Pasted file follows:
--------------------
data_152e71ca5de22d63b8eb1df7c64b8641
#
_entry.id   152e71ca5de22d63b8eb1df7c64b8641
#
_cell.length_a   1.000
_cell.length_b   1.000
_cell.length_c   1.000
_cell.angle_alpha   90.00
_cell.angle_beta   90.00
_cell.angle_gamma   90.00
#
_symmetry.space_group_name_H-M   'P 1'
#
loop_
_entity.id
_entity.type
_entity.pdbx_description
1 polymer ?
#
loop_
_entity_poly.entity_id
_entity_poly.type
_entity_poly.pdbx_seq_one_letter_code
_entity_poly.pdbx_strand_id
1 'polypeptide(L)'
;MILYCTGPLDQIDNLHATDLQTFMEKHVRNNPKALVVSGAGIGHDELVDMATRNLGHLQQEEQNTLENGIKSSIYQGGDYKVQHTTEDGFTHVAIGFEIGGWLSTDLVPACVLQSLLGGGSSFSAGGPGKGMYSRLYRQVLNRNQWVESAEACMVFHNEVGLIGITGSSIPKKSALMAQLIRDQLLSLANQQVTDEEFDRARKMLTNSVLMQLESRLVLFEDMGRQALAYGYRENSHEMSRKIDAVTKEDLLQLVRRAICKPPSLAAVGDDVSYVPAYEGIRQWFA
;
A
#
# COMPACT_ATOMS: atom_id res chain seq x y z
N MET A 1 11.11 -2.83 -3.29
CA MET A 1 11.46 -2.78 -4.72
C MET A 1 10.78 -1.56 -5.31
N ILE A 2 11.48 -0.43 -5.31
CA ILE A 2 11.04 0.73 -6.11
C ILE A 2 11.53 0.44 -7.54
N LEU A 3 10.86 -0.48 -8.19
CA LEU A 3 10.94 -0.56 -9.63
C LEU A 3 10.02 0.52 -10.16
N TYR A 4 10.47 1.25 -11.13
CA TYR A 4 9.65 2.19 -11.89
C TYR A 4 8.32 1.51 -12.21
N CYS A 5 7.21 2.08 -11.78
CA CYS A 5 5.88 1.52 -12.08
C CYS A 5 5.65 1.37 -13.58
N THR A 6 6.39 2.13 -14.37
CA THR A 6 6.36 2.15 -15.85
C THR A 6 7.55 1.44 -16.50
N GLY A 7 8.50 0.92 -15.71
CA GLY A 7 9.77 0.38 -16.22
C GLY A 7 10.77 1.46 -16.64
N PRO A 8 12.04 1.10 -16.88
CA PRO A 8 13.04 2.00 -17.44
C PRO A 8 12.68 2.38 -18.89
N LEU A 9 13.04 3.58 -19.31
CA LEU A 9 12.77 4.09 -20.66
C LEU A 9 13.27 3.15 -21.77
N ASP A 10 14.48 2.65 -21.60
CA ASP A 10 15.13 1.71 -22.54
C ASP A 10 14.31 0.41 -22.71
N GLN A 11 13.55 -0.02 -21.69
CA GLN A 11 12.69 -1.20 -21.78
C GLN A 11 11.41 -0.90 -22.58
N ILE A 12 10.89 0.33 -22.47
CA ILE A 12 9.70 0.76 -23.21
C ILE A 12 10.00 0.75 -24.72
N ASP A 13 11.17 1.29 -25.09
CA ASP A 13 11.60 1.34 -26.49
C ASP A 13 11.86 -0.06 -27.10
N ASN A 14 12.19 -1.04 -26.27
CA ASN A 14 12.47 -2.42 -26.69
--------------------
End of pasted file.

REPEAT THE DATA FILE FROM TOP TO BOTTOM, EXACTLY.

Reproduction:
data_152e71ca5de22d63b8eb1df7c64b8641
#
_entry.id   152e71ca5de22d63b8eb1df7c64b8641
#
_cell.length_a   1.000
_cell.length_b   1.000
_cell.length_c   1.000
_cell.angle_alpha   90.00
_cell.angle_beta   90.00
_cell.angle_gamma   90.00
#
_symmetry.space_group_name_H-M   'P 1'
#
loop_
_entity.id
_entity.type
_entity.pdbx_description
1 polymer ?
#
loop_
_entity_poly.entity_id
_entity_poly.type
_entity_poly.pdbx_seq_one_letter_code
_entity_poly.pdbx_strand_id
1 'polypeptide(L)'
;MILYCTGPLDQIDNLHATDLQTFMEKHVRNNPKALVVSGAGIGHDELVDMATRNLGHLQQEEQNTLENGIKSSIYQGGDYKVQHTTEDGFTHVAIGFEIGGWLSTDLVPACVLQSLLGGGSSFSAGGPGKGMYSRLYRQVLNRNQWVESAEACMVFHNEVGLIGITGSSIPKKSALMAQLIRDQLLSLANQQVTDEEFDRARKMLTNSVLMQLESRLVLFEDMGRQALAYGYRENSHEMSRKIDAVTKEDLLQLVRRAICKPPSLAAVGDDVSYVPAYEGIRQWFA
;
A
#
# COMPACT_ATOMS: atom_id res chain seq x y z
N MET A 1 11.11 -2.83 -3.29
CA MET A 1 11.46 -2.78 -4.72
C MET A 1 10.78 -1.56 -5.31
N ILE A 2 11.48 -0.43 -5.31
CA ILE A 2 11.04 0.73 -6.11
C ILE A 2 11.53 0.44 -7.54
N LEU A 3 10.86 -0.48 -8.19
CA LEU A 3 10.94 -0.56 -9.63
C LEU A 3 10.02 0.52 -10.16
N TYR A 4 10.47 1.25 -11.13
CA TYR A 4 9.65 2.19 -11.89
C TYR A 4 8.32 1.51 -12.21
N CYS A 5 7.21 2.08 -11.78
CA CYS A 5 5.88 1.52 -12.08
C CYS A 5 5.65 1.37 -13.58
N THR A 6 6.39 2.13 -14.37
CA THR A 6 6.36 2.15 -15.85
C THR A 6 7.55 1.44 -16.50
N GLY A 7 8.50 0.92 -15.71
CA GLY A 7 9.77 0.38 -16.22
C GLY A 7 10.77 1.46 -16.64
N PRO A 8 12.04 1.10 -16.88
CA PRO A 8 13.04 2.00 -17.44
C PRO A 8 12.68 2.38 -18.89
N LEU A 9 13.04 3.58 -19.31
CA LEU A 9 12.77 4.09 -20.66
C LEU A 9 13.27 3.15 -21.77
N ASP A 10 14.48 2.65 -21.60
CA ASP A 10 15.13 1.71 -22.54
C ASP A 10 14.31 0.41 -22.71
N GLN A 11 13.55 -0.02 -21.69
CA GLN A 11 12.69 -1.20 -21.78
C GLN A 11 11.41 -0.90 -22.58
N ILE A 12 10.89 0.33 -22.47
CA ILE A 12 9.70 0.76 -23.21
C ILE A 12 10.00 0.75 -24.72
N ASP A 13 11.17 1.29 -25.09
CA ASP A 13 11.60 1.34 -26.49
C ASP A 13 11.86 -0.06 -27.10
N ASN A 14 12.19 -1.04 -26.27
CA ASN A 14 12.47 -2.42 -26.69